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04.07 Microrna-146a controls local bone destruction by regulating fibroblast induced osteoclastogenesis in inflammatory arthritis
  1. Victoria Saferding1,
  2. Antonia Puchner1,
  3. Eliana Goncalves-Alves1,
  4. Melanie Hofmann1,
  5. Julia Brunner2,
  6. Emine Sahin2,
  7. Silvia Hayer1,
  8. Phillipe Georgel3,
  9. Marije M Koenders4,
  10. Gernot Schabbauer2,
  11. Josef S Smolen1,
  12. Günter Steiner1,
  13. Kurt Redlich1,
  14. Stephan Blüml1
  1. 1Division of Rheumatology, Internal Medicine III, Medical University of Vienna, Austria
  2. 2Institute for Physiology, Centre for Physiology and Pharmacology, Medical University Vienna, Austria
  3. 3Fédération de Médecine Translationnelle, Université de Strasbourg, Centre de Recherche en Immunologie et Hématologie, France
  4. 4Radboud University Nijmegen Medical Centre, Nijmegen, The Netherlands


Background MicroRNA (MiR-) 146a plays an important role in the regulation of the innate immune response and has also been shown to suppress cancer development in myeloid cells. Elevated expression of miR-146a has been detected in synovial tissue of rheumatoid arthritis patients, but its role in the development of inflammatory arthritis is still elusive.

Materials and methods To induce arthritis we used the chronic inflammatory hTNFtg disease model, therefore we crossed miR-146a deficient into hTNFtg mice. Disease severity was assessed clinically and histologically. Blood of arthritis animals was analysed by flow cytometry. Serum cytokine levels were measured by Elisa. Synovial fibroblasts were isolated from metatarsal bones. Proliferation of fibroblasts was analysed histologically and by 3[H]thymidine incorporation. RNA expression levels were measured by qPCR.

Results When we crossed miR-146a-/- into hTNFtg mice, histological examination revealed a significant increase in synovial inflammation and even more striking a more than twofold increase in local bone destruction, due to increased generation of osteoclasts in the tarsal joints in miR-146a-/-/hTNFtg mice compared to hTNFtg mice. Interestingly, systemic bone loss was comparable in hTNFtg compared to miR-146a-/-/hTNFtg mice, suggesting an important local role of miR-146a. Indeed, we detected increased levels of IL-1β, TRAF6, a major target of miR-146a and RANKL, in addition the expression level of OPG was decreased locally in the paws of miR-146a-/-/hTNFtg compared to hTNFtg mice. By performing bone marrow transplants we could indeed show a pivotal role for miR-146a in mesenchymal cells in controlling local osteoclast generation and bone destruction. Analysis of important mesenchymal cells in arthritis, the synovial fibroblasts exhibited enhanced proliferation if miR-146a is missing, in vitro and in vivo. Moreover stimulation of these cells with IL-1β, a prominent cytokine in arthritis which was also shown to be negatively regulated by miR-146a, led to increased expression of RANKL and TRAF6 in miR-146a deficient synovial fibroblasts.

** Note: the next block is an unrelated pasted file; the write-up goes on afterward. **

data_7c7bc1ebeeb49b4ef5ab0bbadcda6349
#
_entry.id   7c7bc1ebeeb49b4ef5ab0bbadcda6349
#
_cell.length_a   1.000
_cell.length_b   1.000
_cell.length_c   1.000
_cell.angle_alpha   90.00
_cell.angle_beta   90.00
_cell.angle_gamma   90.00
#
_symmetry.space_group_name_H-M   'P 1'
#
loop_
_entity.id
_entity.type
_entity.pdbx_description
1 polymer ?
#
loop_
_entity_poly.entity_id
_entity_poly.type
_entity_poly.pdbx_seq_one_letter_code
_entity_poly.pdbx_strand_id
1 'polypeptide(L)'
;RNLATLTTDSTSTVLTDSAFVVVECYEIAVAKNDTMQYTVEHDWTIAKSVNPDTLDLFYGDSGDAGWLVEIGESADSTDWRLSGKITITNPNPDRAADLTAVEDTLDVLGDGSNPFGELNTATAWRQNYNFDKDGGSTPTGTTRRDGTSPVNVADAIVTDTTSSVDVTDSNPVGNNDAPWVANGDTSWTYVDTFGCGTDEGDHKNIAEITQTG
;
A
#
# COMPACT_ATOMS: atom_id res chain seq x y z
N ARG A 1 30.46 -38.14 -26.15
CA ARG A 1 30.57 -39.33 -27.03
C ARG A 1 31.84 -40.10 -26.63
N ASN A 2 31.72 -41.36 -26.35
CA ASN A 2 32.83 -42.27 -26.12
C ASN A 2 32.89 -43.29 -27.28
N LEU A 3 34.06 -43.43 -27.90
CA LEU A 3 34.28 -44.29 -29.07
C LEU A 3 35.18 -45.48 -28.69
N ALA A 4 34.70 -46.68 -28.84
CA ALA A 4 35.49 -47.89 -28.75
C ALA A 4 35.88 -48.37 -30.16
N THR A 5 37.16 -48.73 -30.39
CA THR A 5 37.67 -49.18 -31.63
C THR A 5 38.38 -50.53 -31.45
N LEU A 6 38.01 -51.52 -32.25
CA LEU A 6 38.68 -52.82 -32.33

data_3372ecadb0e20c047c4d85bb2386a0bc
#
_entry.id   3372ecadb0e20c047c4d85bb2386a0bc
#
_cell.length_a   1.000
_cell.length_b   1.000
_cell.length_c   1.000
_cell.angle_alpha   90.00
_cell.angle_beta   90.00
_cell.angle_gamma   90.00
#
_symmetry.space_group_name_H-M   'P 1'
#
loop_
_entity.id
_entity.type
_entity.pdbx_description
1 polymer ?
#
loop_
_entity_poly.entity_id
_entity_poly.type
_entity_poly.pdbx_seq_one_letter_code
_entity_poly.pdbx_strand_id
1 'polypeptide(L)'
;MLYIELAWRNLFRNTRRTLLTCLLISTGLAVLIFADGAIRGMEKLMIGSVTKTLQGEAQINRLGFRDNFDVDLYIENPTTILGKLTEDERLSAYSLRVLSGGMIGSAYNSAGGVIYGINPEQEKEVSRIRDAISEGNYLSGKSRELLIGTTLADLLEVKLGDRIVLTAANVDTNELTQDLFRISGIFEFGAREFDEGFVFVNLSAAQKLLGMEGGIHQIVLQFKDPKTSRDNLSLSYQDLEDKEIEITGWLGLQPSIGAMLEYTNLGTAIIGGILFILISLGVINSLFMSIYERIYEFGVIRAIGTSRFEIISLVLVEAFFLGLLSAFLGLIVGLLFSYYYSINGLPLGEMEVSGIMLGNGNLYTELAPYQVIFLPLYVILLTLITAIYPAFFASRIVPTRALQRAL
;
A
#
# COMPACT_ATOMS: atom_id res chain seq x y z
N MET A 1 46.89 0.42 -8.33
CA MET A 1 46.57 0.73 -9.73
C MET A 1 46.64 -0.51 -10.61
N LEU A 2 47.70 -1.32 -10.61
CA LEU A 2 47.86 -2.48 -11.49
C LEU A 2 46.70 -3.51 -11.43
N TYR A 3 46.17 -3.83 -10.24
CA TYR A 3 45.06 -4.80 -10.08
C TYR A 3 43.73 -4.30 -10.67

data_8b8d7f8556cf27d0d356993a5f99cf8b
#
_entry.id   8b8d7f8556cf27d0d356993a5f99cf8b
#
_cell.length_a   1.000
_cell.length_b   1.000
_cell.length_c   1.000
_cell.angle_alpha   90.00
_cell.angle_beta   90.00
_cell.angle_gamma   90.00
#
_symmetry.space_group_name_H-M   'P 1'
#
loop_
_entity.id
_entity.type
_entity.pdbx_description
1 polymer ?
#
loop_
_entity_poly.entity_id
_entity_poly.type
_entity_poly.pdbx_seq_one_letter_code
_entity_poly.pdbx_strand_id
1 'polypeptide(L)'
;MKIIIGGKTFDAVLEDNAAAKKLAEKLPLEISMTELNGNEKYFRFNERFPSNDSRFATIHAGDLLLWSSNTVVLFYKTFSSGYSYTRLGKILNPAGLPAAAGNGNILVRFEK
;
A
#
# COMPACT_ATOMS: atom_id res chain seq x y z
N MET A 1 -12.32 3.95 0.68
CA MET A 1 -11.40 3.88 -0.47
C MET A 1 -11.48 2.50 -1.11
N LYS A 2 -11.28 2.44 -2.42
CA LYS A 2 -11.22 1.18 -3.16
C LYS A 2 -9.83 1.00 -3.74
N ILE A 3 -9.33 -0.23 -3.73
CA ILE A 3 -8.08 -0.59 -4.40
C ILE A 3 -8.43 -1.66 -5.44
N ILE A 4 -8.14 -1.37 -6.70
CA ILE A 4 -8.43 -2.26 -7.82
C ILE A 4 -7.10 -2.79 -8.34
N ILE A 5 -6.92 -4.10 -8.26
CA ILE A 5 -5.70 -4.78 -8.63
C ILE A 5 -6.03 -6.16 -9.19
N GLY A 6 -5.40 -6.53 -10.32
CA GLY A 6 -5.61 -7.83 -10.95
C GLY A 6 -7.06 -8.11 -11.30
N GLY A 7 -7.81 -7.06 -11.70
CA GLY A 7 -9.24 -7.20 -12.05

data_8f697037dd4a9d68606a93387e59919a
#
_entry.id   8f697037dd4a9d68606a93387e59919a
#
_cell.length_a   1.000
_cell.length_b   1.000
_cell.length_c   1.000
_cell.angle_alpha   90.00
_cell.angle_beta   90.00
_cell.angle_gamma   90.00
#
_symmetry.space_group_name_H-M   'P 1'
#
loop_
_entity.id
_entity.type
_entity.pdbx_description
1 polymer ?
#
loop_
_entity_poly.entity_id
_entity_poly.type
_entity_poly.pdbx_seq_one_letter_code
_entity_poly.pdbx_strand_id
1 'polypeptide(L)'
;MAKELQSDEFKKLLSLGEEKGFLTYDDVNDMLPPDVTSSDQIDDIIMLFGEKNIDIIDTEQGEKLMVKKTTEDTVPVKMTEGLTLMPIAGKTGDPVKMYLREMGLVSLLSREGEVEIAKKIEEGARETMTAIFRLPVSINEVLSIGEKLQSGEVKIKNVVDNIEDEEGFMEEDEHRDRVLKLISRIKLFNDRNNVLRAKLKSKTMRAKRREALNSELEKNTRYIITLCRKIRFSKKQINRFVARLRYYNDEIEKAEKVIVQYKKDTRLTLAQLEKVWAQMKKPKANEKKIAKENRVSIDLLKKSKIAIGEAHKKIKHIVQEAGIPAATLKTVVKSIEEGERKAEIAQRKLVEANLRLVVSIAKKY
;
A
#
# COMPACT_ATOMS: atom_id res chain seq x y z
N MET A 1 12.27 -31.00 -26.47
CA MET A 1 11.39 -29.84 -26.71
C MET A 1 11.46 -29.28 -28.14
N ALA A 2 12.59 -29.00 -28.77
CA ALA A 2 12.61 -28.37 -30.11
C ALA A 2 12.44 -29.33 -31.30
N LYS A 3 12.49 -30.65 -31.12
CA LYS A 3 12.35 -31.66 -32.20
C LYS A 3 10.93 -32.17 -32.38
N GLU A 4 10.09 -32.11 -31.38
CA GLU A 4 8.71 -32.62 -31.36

Conclusion These data demonstrate an important mitigating role of the miR-146a in inflammatory arthritis, most importantly in local bone destruction, by controlling mesenchymal expression of osteoclastogenic factors. This shows an important anti-inflammatory role of miR-146a, which might possibly be exploited for therapeutic purposes.

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